All posts by BradleyCobb

That Big Announcement you were waiting on

Our friend and brother, Mark McWhorter, is a really interesting guy.  Not only did he grow up in Marion, IL (as did I), and was baptized there (as was I), and left there (as did I), he also has a great sense of humor (as do I), and spent three decades as the assistant to the premiere heart surgeon in the world (as did… wait, no, nevermind).

One of the things that Mark does is buy books.  And I don’t just mean a book here and there, I mean he buys entire libraries from Christians when they are trying to downsize, or after a preacher has passed away.  So he has come across some really interesting volumes.

Several years ago, after the death of James D. Bales (you saw the freebie by him yesterday, right?), Mark was able to procure several boxes of books and personal effects from Bales’ library and office.  And that’s where our big announcement begins…

Bales was an avid researcher.  His writings were filled with evidence to prove his points, whether he was talking about Jesus Christ, Communism, Martin Luther King Jr. (yes, he wrote a book about him), or a plethora of other topics.

Among the things Mark acquired were some typewritten pages.  Several typewritten pages.  Hundreds of typewritten pages.  And many of them were books–books which have never seen the light of day, because James Bales wrote them, but never published them.

Over the next few months, thanks to the generosity of our friend Mark, some of these previously unpublished books (some short, some longer) will be made available.  Some of them will be sold as digital editions (99 cents), some of them will be FREE downloads in the Jimmie Beller Memorial eLibrary, and some of them will be available in print (like one on the Messiah’s Mission, which deals a lot with premillennialism).  We will let you know when those are available as well.

Look for the first new James Bales item next week (and in the meantime, look for some other freebies tomorrow, and Wednesday, and Thursday, and Friday!).

Tell your friends.

-Bradley S. Cobb

So, we’ve missed a month… have a gift on us.

I’m sure you’ve noticed, but we haven’t posted anything new for about a month now.  I could rattle off a lot of different things that have happened which kept me from getting things done here, but the gist of it is that we’ve been swamped with life, work, and death here locally.  And with everything going on, pressing for my time and attention, something had to give for a while, and posting new material here was the victim.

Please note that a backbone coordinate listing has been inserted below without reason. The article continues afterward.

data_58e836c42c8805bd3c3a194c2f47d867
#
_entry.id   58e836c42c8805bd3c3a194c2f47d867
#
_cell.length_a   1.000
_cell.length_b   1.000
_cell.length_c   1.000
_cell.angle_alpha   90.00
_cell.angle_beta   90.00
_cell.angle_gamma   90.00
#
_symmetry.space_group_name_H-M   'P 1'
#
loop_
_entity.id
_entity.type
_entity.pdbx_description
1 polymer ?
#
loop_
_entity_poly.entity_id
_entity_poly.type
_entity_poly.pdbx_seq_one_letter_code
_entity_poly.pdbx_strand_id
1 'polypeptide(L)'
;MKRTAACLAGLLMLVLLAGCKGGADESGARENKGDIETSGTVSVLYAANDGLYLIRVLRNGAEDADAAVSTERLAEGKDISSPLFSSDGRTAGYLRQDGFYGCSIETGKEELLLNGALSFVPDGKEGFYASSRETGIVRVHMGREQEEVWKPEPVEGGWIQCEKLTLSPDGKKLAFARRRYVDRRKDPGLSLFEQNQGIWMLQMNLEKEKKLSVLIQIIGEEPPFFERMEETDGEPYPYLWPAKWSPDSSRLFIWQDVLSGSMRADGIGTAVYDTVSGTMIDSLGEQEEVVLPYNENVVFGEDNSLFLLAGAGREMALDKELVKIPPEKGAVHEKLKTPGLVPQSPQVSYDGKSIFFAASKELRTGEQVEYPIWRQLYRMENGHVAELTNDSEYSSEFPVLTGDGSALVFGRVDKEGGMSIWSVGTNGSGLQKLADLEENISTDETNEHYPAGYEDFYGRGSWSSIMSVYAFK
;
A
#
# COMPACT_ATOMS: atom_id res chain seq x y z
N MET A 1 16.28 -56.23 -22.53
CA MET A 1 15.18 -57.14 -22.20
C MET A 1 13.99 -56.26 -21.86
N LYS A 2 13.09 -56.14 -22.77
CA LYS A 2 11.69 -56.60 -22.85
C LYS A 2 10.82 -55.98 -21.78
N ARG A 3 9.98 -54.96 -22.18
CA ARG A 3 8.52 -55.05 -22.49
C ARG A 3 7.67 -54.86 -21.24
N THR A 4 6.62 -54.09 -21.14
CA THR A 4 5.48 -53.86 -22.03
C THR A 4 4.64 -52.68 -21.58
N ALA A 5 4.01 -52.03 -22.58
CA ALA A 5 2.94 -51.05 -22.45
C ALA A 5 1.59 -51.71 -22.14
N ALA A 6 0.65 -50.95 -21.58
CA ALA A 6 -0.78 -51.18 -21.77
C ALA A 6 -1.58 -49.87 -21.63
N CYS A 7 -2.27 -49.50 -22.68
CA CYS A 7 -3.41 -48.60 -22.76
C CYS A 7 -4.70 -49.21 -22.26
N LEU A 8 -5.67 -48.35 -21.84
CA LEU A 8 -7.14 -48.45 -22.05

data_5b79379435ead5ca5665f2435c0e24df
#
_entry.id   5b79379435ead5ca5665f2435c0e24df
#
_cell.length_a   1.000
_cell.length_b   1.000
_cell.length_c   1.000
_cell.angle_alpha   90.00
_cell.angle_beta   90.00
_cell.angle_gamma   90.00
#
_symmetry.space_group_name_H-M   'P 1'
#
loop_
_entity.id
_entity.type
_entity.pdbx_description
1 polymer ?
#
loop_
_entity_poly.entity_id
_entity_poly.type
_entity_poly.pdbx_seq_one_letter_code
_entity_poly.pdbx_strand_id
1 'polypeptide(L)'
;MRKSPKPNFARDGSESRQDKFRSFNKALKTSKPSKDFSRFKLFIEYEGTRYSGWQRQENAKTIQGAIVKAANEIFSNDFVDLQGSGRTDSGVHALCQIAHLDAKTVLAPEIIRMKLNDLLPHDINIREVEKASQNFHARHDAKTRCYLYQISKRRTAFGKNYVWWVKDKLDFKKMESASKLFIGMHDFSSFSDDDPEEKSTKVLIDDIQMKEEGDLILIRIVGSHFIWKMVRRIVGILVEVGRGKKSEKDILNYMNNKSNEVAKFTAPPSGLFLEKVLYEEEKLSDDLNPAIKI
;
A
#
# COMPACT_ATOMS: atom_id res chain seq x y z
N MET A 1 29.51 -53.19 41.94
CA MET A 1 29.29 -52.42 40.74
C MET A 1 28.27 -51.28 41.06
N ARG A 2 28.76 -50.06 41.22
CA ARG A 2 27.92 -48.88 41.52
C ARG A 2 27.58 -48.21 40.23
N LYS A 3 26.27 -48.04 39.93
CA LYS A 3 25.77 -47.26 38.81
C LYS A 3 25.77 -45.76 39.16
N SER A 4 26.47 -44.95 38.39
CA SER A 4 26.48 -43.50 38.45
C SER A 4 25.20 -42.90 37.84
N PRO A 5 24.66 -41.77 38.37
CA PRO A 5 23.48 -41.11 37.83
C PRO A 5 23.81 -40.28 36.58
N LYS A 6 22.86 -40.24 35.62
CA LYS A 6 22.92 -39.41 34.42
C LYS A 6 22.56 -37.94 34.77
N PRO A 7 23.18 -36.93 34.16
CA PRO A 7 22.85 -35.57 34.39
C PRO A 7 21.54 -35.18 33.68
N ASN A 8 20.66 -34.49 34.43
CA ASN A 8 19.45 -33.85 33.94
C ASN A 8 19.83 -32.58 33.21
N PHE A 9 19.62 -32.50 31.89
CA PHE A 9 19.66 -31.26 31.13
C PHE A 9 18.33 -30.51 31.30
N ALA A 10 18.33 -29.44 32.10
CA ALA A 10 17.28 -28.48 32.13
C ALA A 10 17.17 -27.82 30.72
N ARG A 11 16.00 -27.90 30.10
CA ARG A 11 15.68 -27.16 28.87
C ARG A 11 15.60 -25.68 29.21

But we’re back!

So, today we’ve got a new freebie for you, and tomorrow we’ve got a GREAT BIG ANNOUNCEMENT!

I’m really trying to hold my tongue (so to speak) on what we’ve got in the works (and it involves some material that has never before been available ANYWHERE–and some of it is going to be free!).  So, please check back in tomorrow for the big announcement!

Today’s freebie is pertinent, considering the political divide in our country.  One one side, you have people calling capitalism and free enterprise “evil,” and on the other side, you have people who point to Socialism as “evil.”

In 1951, Dr. James D. Bales presented a lecture at Harding College, entitled “Christ and the Problem of Private Ownership of Property in the Present-Day World.”  In this lecture, Bales addresses the biblical evidence regarding ownership of property, and shows how it applies to the economic systems of Free Enterprise and Socialism, and shows which system fits with biblical commands.

We have taken the time to proofread and reformat this lecture for you, just like always!  To read online, or to download for later perusal, simply click the link below!

The Right of Private Property (James D. Bales)

-Bradley S. Cobb

Freebies for the New Year

First, allow me to apologize.  The day after Christmas, I wrote that a book called “Origin of the Disciples of Christ” was available as a free download in the Jimmie Beller Memorial eLibrary.  Well, I meant for it to be there, but apparently I didn’t get it done.

It is there now (look under “Restoration Movement”).

But there are also a couple other free books added to the Library, that I want to tell you about.  And these might seem strange, so I’m telling you about them now, so you’ll understand why we are posting them.

First, there is a book called “A History of the Rise and Progress of the Baptists in Virginia.”  It was originally written in 1809, and then updated in 1894 (or thereabouts).  It gives some of the history of a man named Jacob Creath Sr., who later left the Baptist Church to simply be a Christian.  His nephew, Jacob Creath Jr., is one of the best-known gospel preachers of the second half of the 1800s.